Mike Wright reports on a new private finance program.
IF YOU are one of those who feel that your micro should be used for more than playing games, Fulwood Software has produced the Account Management System for the 48K Spectrum. It consists of two programs, the Master Control Program and the Data Control Program, one on each side of the cassette. The instruction manual covers a mere five sides of the cassette label and one of them is taken up on an introduction and explanation as to why there are two programs.
AMS is designed to keep a record of all the usual transactions which arise in keeping a set of private accounts. The system can cope with up to five accounts. They are set up initially as current account, deposit account, access, Barclaycard and building society, although a facility exists for changing the names in the MCP. Each transaction can be grouped into one of 26 categories, defined as a-z, and for each category a budgeting target can be set.
In addition to changing the names of accounts, the main purpose of MCP is to set up and keep track of standing orders. It is also used to record the transfer of money between the five accounts and to delete transactions. By comparison, DCP is used for recording the day-to-day transactions of writing cheques, using a cash card and crediting the accounts. It is also used to name the transaction categories, setting budget targets and checking how far apart are target and reality.
When AMS is first used, MCP must be loaded. Once loaded, it asks the user whether to load an old data file or to create a new one. Creating a new data file involves setting a starting date for the financial year, a password and the current date. The password, unfortunately, is only an added embellishment, since the programs can be broken into easily and a warm re-start achieved using GOTO 71, bringing the user back to the main menu. That gives the user seven options. The first five give access to the five accounts, while six and seven save and verify the data. Option six ends the sessions after the save and verify while seven goes on to the load DCP.
Each of the first five options leads to the same subsidiary menu with four options - add a standing order, amend a standing order, delete a transaction, and change account name. Each of those options then prompts for the appropriate input but there is no display of the data once it has been entered.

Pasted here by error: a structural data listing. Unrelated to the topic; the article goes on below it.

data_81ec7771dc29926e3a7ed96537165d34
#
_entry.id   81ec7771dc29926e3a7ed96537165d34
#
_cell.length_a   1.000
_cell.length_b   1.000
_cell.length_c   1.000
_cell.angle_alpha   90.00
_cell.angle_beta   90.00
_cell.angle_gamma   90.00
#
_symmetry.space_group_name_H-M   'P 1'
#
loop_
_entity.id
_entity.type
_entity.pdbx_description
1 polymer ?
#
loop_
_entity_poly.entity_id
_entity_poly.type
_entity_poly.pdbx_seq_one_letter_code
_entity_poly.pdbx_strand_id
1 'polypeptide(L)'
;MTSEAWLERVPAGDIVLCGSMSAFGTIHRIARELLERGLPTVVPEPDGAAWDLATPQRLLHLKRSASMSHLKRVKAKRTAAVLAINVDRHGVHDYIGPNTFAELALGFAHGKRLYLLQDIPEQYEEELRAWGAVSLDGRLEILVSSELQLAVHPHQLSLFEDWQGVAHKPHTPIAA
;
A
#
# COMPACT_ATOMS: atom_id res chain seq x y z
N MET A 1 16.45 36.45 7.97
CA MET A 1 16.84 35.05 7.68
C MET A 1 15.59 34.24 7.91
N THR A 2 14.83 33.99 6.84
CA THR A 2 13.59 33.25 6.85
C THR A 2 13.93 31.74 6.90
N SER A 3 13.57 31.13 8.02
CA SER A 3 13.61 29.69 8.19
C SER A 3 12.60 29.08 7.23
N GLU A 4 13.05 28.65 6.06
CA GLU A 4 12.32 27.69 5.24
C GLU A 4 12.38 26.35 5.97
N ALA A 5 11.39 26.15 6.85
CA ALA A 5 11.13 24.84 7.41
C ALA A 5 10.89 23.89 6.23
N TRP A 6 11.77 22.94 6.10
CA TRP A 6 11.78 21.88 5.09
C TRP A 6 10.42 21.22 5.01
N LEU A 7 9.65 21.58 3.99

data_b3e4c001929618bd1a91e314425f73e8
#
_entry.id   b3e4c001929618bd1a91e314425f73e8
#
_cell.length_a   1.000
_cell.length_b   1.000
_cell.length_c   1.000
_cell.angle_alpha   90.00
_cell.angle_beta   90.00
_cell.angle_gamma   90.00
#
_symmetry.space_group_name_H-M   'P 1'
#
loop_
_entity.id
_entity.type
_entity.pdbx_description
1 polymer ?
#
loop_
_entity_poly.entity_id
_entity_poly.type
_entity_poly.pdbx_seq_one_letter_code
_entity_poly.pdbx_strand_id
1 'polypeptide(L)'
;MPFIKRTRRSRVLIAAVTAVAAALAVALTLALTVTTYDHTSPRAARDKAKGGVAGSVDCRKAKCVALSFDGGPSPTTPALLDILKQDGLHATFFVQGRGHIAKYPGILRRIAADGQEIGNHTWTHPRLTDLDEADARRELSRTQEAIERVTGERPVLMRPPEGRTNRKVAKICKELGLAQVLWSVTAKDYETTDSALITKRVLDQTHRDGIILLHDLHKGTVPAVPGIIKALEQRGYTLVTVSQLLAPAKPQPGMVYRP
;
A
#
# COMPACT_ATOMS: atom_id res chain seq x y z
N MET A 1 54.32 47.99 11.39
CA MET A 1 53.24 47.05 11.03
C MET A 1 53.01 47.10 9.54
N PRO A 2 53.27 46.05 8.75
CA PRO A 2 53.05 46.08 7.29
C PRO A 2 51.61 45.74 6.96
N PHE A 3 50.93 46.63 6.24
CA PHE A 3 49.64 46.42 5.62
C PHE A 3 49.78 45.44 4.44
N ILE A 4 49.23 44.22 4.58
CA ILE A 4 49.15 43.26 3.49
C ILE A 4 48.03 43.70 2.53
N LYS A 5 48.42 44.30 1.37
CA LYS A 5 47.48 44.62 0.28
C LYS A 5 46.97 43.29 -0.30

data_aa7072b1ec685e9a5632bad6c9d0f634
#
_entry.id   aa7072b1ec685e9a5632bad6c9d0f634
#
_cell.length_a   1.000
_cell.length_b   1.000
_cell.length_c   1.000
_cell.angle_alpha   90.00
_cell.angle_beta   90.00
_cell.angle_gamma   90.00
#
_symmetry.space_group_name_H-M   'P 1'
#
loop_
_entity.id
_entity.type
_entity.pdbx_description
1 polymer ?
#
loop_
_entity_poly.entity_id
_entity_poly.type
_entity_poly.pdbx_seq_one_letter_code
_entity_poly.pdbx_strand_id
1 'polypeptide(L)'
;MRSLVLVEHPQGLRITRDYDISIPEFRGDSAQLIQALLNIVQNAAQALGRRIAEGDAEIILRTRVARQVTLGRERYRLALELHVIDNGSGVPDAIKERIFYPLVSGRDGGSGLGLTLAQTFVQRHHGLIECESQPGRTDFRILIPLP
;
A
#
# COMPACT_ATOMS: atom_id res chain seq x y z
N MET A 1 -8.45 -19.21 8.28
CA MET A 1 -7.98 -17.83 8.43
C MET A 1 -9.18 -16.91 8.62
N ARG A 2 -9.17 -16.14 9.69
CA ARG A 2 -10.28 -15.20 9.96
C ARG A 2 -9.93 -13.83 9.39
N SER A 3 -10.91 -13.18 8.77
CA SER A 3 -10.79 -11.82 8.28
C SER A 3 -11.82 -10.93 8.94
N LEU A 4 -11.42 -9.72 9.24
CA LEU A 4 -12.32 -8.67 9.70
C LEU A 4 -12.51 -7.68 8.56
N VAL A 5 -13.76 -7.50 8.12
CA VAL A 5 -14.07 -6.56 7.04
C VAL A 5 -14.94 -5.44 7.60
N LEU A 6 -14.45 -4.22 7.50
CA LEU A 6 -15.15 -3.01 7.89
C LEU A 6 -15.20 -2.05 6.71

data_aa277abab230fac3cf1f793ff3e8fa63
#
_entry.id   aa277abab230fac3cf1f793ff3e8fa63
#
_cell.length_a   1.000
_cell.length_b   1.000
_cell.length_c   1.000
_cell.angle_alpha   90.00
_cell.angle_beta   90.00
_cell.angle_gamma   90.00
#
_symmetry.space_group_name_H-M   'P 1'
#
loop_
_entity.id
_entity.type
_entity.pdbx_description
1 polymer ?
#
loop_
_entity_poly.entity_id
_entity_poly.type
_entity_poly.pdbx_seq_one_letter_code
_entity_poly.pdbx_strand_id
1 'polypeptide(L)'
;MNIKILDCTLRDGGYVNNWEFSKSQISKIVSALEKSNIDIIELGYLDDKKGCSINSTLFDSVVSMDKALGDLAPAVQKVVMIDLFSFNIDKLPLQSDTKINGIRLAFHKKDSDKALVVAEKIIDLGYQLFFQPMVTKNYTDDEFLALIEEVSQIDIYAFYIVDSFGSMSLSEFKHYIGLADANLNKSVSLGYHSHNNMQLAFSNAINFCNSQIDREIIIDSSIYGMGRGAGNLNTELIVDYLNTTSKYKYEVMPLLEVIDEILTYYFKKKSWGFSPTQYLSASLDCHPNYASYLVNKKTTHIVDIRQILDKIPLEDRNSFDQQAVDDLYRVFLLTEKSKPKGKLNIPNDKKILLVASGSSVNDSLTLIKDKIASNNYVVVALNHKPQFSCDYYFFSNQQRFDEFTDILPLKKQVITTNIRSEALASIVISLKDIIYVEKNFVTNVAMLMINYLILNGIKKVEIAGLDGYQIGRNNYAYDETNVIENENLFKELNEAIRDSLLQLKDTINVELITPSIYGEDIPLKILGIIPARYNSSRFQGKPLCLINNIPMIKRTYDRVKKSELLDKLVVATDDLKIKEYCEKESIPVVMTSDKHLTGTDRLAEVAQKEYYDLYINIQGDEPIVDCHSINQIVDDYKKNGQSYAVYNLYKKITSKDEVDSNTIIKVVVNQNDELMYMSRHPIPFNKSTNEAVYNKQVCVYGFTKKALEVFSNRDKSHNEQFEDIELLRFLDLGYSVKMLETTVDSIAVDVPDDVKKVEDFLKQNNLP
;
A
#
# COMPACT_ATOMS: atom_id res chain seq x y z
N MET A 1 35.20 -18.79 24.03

The prompts for adding a standing order are:
IN or OUT of account - i or o.
Transfer account number - i.e., 1 to 5 corresponding to the main menu.
A four-character identifier for the standing order. Another two characters are added by the program to give an exceptional code.
The frequency of payment, either 1 - monthly; 2 - quarterly; or 3 - annually.
The date of the first payment.
The number of payments.
The transaction category - a-z.
An 18-character description of the transaction.
Once that has been completed only the amount and dates of payment are shown and confirmation requested. The other options prompt in a similar fashion, although less information is usually required. Once the user is satisfied that the password and standing orders have been set the data can be saved and verified. If DCP is to be used it must then be loaded; the process takes about seven-and-a-half minutes.
DCP starts by inviting the user to press enter to load the data file. In fact, pressing enter causes the password to be requested before loading the data file. The main menu for DCP offers access to one of the five accounts or of closing and saving the data.
The subsidiary menu for the five accounts also offers five options. The first two allow the account to be credited or debited and lead to similar displays prompting for the date of the transaction, the amount, the cheque or receipt number, the details - up to 18 characters - and the category - a-z of the transaction. Once again the details are not shown after they have been entered, nor is the user asked to confirm them.
The third option gives the balance in the account on the current date. Option four allows for a statement to be printed for all transactions on a set date. That lists the transactions by date, number - the identifying cheque, receipt or standing order number - the amount, balance and whether debit or credit. Only a maximum of 10 transactions is shown on the screen at any time, with instructions on how to obtain more details or the next page or obtain a printout at the bottom of the screen. Unfortunately when a printout is obtained those instructiOns are also printed, so if more than one page of statements is required the overall cohesion of the presentation is spoiled. The last option allows, via another menu, transaction categories to be set up, named and assigned a budget target. It will also list the categories with their names and targets and compare the balance and target for any category graphically.
Despite the use of menus and prompts, AMS cannot really be described as user-friendly. While some error-trapping is built into the system, the major trap is the user. That can be illustrated by the fact that initially it will accept an amount with characters in it - e.g., £u.89 - and then breaks down two or three steps later when it tries to use that value. It is regarded as satisfactory for February to have 29 days in a non-leap year. The overall impression is of a program which has been considered only from the point of view of what it will do but not how it is done or, perhaps most important, who is to use it.
Account Management System is available from Fulwood Software and costs £7.95.